The Waterfront, Norwich, March 1st 2014
There are two things certain in life and both were evident at the Waterfront Blues Festival in Norwich this evening. Let's get the allusive first out of the way - Wilko Johnson has terminal pancreatic cancer. The second - well, it's just that you've got to love the high-octane fuel and energy that is rock 'n roll.
When Wilko and the band came on they drew an abrupt line under what had gone before. That was OK, but this is what we'd been waiting for. And it was very much a band performance - no indulgent front man basking in the spotlight, just three musicians creating a cooperative space for human recreation on the narrow canvas of a wooden stage.
Neither was it about age or nostalgia, although the audience demographic might have been better represented at a Saga convention than among the student population of Norwich. No, this was people remembering, celebrating a musical genre, harking back to an time when songs were stripped back to the essentials. Three men can make a dramatic noise. One guitar can generate both rhythm and melody, without added effects.
This was a gig to make everyone want to go out and buy a Telecaster. Black with red pick-guard. Or a Fender Jazz bass. Or a drum-kit and attempt, in a hopeless thrashing of inanimate materials, to recreate a portion of the magnetism and force generated together by Norman Watt-Roy, Dylan Howe and Wilko. Transcending the everyday and fashioning the memorable.
Gods and ghosts
The first law of thermodynamics:- energy is neither created or destroyed. Well make no mistake energy was created here, and if the audience had the vigour they used to they'd have been pogoing back in time, all the way to the Hope and Anchor in Islington, where as a callow youth in the Seventies I watched a former version of Wilko machine gun an audience with his guitar - as he did again tonight – a scowl or grin never far from his face.
It was also a reminder that music doesn't have to be complicated, and that the rhythmic structure of the twelve bar blues can deliver an infinite variety of colour and sound. Well, as infinite anyway as the frantic pounding of your pulse in slightly deafened ears. Or colourful as the devil's own blood when a life was traded for music at Johnson's crossroads. It has that bass, that beat.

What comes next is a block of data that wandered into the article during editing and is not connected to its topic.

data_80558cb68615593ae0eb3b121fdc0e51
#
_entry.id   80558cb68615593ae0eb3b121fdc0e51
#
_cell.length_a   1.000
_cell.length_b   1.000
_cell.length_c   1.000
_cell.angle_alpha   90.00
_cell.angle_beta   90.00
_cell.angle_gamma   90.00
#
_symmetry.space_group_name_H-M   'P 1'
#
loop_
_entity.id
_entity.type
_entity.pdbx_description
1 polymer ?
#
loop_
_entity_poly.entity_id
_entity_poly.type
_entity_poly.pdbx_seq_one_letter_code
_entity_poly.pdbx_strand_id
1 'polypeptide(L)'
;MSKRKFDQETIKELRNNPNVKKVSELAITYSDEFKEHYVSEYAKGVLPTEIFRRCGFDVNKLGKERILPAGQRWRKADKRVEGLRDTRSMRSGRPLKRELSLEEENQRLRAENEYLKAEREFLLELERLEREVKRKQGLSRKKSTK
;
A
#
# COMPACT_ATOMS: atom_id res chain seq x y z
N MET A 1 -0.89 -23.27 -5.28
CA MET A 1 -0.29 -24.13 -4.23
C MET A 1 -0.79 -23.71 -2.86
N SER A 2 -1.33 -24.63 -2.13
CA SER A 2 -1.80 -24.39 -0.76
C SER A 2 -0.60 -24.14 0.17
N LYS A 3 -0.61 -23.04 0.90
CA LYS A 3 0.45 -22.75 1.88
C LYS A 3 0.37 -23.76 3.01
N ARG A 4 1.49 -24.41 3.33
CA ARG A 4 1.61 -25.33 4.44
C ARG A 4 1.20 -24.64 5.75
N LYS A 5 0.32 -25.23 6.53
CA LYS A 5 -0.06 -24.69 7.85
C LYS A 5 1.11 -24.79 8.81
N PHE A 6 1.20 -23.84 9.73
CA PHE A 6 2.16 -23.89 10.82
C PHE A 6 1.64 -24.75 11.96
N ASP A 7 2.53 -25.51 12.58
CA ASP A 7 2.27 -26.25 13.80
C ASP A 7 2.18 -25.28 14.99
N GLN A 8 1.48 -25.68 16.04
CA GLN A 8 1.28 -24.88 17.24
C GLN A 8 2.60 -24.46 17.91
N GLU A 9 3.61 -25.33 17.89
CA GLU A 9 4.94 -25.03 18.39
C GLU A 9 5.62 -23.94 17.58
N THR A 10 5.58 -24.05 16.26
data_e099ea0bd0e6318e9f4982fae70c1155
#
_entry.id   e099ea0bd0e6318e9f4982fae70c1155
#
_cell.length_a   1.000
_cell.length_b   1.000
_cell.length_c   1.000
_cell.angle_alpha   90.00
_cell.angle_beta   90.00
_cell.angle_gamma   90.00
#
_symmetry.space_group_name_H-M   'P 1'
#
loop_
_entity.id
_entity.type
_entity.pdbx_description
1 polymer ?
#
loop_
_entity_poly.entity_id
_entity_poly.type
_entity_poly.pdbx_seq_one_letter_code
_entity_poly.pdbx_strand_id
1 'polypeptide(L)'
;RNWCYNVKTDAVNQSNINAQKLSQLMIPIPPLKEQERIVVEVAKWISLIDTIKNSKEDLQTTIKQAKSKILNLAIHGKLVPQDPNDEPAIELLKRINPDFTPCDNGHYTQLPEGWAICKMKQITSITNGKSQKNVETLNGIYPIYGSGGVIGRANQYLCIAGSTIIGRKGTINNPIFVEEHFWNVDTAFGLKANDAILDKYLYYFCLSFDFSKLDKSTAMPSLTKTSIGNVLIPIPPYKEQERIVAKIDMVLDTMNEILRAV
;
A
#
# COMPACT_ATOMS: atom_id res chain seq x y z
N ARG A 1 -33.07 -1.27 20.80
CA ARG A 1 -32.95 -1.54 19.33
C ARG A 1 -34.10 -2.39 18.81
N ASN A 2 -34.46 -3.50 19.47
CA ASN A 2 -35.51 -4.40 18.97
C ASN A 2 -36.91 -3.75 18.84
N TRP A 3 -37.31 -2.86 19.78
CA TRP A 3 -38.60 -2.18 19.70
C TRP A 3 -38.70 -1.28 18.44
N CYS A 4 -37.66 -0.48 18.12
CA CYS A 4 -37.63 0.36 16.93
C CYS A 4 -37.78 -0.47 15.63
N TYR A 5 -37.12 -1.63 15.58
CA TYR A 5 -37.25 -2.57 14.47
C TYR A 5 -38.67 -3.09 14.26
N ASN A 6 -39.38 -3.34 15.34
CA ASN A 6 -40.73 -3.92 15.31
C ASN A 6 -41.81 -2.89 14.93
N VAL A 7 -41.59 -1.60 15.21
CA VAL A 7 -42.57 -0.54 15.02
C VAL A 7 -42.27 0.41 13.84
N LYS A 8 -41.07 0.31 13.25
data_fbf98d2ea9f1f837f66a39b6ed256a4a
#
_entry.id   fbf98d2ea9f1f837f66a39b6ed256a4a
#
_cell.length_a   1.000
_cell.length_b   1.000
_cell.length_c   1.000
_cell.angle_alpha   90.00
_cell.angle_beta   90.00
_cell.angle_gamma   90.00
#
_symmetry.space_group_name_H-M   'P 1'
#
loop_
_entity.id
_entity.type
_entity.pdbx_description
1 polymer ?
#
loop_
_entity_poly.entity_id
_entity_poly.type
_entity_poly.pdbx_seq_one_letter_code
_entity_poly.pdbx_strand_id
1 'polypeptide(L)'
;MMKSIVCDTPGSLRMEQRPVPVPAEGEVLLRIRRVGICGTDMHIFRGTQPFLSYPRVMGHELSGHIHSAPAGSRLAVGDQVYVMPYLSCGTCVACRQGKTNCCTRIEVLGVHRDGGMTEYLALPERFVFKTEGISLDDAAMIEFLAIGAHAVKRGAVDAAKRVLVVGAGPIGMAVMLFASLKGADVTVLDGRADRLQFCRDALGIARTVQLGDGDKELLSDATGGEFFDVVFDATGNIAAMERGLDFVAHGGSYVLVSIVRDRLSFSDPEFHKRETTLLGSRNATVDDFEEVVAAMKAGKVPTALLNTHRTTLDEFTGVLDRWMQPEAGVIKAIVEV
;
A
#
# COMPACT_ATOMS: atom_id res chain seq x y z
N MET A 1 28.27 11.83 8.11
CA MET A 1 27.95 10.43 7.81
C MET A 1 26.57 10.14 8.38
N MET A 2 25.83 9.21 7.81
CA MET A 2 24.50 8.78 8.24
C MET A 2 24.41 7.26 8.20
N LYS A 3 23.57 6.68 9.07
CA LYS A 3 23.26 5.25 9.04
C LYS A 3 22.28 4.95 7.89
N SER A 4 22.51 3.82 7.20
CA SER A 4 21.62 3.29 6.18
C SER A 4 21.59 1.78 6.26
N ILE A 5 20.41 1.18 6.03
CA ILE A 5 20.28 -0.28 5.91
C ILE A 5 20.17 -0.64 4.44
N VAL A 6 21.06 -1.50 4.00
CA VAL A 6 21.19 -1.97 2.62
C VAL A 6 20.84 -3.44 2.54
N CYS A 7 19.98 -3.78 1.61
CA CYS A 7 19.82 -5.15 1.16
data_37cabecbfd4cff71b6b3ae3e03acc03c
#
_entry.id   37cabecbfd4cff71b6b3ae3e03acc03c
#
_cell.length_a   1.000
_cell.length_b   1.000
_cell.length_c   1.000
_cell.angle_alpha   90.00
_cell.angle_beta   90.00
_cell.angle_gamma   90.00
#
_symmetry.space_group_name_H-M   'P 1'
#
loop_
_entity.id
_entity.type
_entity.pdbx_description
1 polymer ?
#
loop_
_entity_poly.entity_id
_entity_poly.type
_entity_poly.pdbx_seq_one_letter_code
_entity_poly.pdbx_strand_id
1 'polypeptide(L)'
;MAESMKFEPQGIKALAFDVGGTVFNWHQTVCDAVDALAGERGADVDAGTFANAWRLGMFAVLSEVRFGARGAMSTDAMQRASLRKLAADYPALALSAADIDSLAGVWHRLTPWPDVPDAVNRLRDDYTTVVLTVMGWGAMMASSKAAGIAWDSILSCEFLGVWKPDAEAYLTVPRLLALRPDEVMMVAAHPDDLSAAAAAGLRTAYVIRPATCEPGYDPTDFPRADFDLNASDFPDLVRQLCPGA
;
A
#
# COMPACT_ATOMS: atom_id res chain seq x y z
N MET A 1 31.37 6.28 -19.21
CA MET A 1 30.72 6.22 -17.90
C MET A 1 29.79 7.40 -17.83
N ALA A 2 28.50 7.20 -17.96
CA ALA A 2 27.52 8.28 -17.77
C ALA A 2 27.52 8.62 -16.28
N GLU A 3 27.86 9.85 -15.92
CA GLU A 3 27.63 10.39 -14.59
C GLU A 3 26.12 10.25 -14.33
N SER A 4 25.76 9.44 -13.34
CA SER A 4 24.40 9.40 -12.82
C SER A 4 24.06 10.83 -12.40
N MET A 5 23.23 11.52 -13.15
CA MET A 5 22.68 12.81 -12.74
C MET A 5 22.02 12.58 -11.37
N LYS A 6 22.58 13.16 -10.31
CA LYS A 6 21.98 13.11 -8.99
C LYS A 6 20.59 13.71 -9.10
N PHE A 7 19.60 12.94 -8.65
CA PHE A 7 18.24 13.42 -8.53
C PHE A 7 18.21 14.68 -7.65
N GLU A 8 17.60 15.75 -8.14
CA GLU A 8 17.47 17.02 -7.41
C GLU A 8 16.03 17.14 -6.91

Yet this is not a review but an observation: what we achieve in life survives us, whether it's our music, personality or the memories left to our kids. Others could better describe the vortex of melody and rhythm left on the stage, the relentless pounding of clinical sound, or the crescendo of the encore, crisp notes cutting through a fevered atmosphere, the arms of the crowd raised in homage and belief. By the end Wilko must have been exhausted, and if there was an inevitability to the fatigue, it shows thermodynamics to be wide of the mark. The creation of music, that ultimate nonsense of energy and zest over the duration of an evening, comes at a cost.
Yet here is also clear evidence that we as people can be better, exist in harmony, create instead of destroy. But I am getting beyond myself - it's just a humble group of three men and an entourage of helpers, roadies, friends and families behind the flimsiest of scenes. They travel around, make music, shake hands then move on.
I missed the opportunity to meet them after the gig, to tell them all this, as I could have. But that omission on reflection preserves a valuable mystique. Our idols should perhaps stay just that, on the pedestal of the stage. Preserved in time and space, three dimensional. Brave. So instead, when I get home I'll drag the Yamaha Tele copy from its hiding place in the wardrobe, strut and pose in front of the mirror, and maybe again try the lick from Roxette.
Or Back in the Night...
More about the band at www.wilkojohnson.com